In Falling Off the Map, renowned travel author Pico Iyer says “Lonely Places are the places that don’t fit in; the places that have no seat at our international dinner tables; the places that fall between the cracks of our tidy acronyms (EEC and OPEC, OAS and NATO).” Published in 1993, Iyer’s essays capture “moods [of countries he visits] that would not change with history’s tide.”
A few examples:
North Korea, for all its anonymity — its air of Everyplace — did seem a distinctly East Asian place. For all across the region — in Japan and South Korea as much as in China and North Korea — one finds the same remarkable gift for regimentation and self-surrender, for hard work and discipline, as if the religious impulse had simply been channeled toward country or company or cause. It hardly seemed to matter whether the object of this devotion was nominally capitalist or communist.
What makes [Argentina] so intriguing… to the visitor, in fact, is precisely what can make it so agonizing to the resident: it has the urbanity to reflect on its steady loss of all that urbanity entails… Indeed, if conversation is one of the most stylish arts in Argentina, politics is one of the greatest sights; for the central issues of the day are played out in every street and café, in a land that seems almost to feed off soap-operatic calamity.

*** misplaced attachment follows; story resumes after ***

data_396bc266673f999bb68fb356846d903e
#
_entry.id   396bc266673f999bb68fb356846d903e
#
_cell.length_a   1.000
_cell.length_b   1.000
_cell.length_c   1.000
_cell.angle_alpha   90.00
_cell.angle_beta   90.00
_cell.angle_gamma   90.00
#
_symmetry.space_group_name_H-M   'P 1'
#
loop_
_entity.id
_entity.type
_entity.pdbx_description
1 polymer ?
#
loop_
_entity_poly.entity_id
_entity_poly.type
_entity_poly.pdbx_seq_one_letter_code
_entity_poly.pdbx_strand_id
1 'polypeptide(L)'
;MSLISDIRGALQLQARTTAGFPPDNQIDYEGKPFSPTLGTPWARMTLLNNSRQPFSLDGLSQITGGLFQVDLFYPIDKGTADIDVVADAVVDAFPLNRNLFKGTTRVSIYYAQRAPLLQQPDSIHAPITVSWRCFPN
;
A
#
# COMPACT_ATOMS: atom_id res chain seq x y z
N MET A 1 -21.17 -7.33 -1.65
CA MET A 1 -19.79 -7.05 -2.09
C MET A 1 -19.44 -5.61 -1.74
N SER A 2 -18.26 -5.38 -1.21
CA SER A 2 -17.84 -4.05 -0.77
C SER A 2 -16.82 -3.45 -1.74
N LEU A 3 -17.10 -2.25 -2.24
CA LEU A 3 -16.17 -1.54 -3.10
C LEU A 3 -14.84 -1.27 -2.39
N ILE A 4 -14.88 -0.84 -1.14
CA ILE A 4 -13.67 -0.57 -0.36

Cuba… vibrates with the buoyancy of a late-night, passionate, reckless people whose warmth has only been intensified by adversity… you cannot fail to see why Christopher Columbus, upon landing on the soft-breezed isle, called it “the most beautiful land ever seen.”
Iyer’s observations on life in Bhutan, Iceland, Vietnam, Paraguay and Australia are equally illuminating. His humor, extraordinary talent for simile and metaphor that arise spontaneously and naturally from his text, and above all, the varied rhythm and effortless continuity of his prose make this splendid travelogue captivating.
Tucker Cox – Zeteo contributing writer
To read Tucker’s reviews of other “classic” travel books visit his ZiR page here.
The foto of Mr. Iyer and picture of the cover of his book, courtesy of Bing Images.
Click here to visit Pico Iyer’s homepage
Read Rolf Potts’ interview of Mr. Iyer, “one of the most revered and respected travel writers alive today.”
View Pico Iyer’s TED Talk, “Where is home?“